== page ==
Eventually someone would stumble onto a secret code which allowed regular players to play as Akuma!:
After selecting your speed, leave the cursor on Ryu for three seconds, then highlight T. Hawk for a second, then left to Guile for 1 second, Cammy, and then back to Ryu for another three seconds. Lastly press Jab+Strong+Fierce and then the Start button, Ryu's picture will be replaced by Akuma's sillouette. He doesn't have a Super meter, but he can throw fireballs in mid-air.
- Street Fighter Alpha/Zero series: in 1995, Capcom released Street Fighter Zero in Japanese arcades. As the name kind of impiles, this is actually a prequel to Street Fighter II, at least it started off that way. Featuring an all-new art style and several new characters (with granted a slightly smaller roster of fighters than its predecessor, SSF2X/T) SFZ also introduced two of the characters from Capcom's own Final Fight to the roster: Sodom, the katana wielding samurai (who actually uses a different weapon in SFA) as well as Guy, the ninjitsu master.
- Street Fighter EX series: Around the time Tekken and Virtua Fighter were burning up arcades in the mid 90s, Capcom decided to try their hand at a 3D polygonal fighter, and this was the end result. Imagine a 2D Street Fighter but with 3D polygon graphics, that's pretty much what SFEX was. Unfortunately it didn't fare so well in arcades, so Capcom would go back to 2D fighting for the time being.
- Street Fighter III series: It took them six years, but Capcom finally released the third official installment in their long-running series ten years after the orignal was released in arcades! Featuring almost a completely new roster aside from SF mainstays Ryu and Ken, SF3 featured an all-new cast of characters. Also new to the series were both selectable 'Super Arts' (most characters had three different ones) as well as a new defensive maneuver known as parrying.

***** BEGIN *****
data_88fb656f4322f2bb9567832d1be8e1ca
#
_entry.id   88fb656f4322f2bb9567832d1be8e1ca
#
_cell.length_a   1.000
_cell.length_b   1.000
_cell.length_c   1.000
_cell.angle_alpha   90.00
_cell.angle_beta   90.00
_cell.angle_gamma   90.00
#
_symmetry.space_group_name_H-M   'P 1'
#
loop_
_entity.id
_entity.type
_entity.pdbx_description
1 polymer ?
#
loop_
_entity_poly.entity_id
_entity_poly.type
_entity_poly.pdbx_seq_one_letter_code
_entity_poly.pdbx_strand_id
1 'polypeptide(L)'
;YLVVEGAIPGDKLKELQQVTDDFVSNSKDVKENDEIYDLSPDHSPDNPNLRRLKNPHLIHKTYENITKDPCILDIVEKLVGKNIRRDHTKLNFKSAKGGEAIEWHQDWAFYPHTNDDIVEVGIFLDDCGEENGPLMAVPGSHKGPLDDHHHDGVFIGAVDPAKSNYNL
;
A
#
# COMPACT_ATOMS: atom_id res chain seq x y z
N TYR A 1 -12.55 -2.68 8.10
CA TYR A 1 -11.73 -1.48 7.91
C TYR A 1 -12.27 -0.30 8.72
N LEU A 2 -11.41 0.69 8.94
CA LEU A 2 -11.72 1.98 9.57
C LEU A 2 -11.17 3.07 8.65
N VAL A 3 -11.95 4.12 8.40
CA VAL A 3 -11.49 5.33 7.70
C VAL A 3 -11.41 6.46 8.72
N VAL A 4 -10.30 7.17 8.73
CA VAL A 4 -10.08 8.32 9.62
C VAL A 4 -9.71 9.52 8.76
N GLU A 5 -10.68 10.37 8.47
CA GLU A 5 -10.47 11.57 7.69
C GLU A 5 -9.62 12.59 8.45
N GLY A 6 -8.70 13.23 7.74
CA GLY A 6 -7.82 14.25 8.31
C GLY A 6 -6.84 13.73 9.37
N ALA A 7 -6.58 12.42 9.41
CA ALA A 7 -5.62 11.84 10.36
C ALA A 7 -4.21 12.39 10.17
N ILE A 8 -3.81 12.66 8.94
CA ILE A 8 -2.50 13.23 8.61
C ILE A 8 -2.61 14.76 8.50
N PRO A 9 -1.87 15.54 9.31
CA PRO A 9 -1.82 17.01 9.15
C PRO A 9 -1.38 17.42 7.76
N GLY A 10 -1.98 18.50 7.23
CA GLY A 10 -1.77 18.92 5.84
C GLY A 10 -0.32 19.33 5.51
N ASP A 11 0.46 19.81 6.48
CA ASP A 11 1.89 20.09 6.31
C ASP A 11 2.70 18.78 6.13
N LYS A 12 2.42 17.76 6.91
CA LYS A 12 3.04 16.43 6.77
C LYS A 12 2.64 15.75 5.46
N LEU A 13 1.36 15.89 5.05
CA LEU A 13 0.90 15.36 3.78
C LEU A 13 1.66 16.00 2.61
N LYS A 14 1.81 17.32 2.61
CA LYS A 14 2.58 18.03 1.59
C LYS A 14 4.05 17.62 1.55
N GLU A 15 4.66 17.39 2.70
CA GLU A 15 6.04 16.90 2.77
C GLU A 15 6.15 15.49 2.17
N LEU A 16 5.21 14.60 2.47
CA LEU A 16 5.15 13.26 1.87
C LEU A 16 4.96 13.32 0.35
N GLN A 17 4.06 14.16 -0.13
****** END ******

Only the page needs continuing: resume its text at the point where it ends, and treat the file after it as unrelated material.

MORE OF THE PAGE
(Yeah I had to post this example of parrying)
- Street Fighter 2010: The Final Fight: While not officially part of the Street Fighter canon, this game was released on the NES in the late 80s. Starring Ken (which ironically enough was 'Kevin' in the Japanese version) you fight your way through the galaxy against various space aliens. But I will say the game had some kickass music! It wasn't a bad game, just incredibly hard!!
- Vs. series of games: While I may go more in-depth into these games in a future article, I will say Capcom had several 'Vs.' titles featuring various comic/manga licenses such as 'Tatsunoko vs. Capcom' and 'Marvel vs. Capcom'
- Street Fighter: The Movie: The Game: There were actually three of these, the arcade version featured digitzed actors similar to Midway's Mortal Kombat games, the PSX/Saturn versions (which reportedly weren't that bad, supposedly they played alot like SSF2T/X.) as well as an interesting FMV-based game inspired by the anime 'Street Fighter II: The Motion Picture' (which is a bonus on the PS2 'SF Anniversary collection' if you ever want to check it out.)
- Street Fighter IV series: The last game I'll be talking about here are the most recent update to Capcom's long running series. Back before it was announced Capcom had teased that they had a major announcement for a game nobody saw coming... I honestly didn't think Capcom was actually going to do a Street Fighter IV so it took me completely by surprise! Featuring updated 3D graphics (way better than the ones in their last attempt, Street Fighter EX) as well as several new enhancements to the gameplay system, SF4 is pretty awesome.
So in conclusion SF has had a long history in the videogame industry, from its humble beginnings as an arcade game with a quirky control scheme, all the way up to today where tournaments for the older games are still held to this day!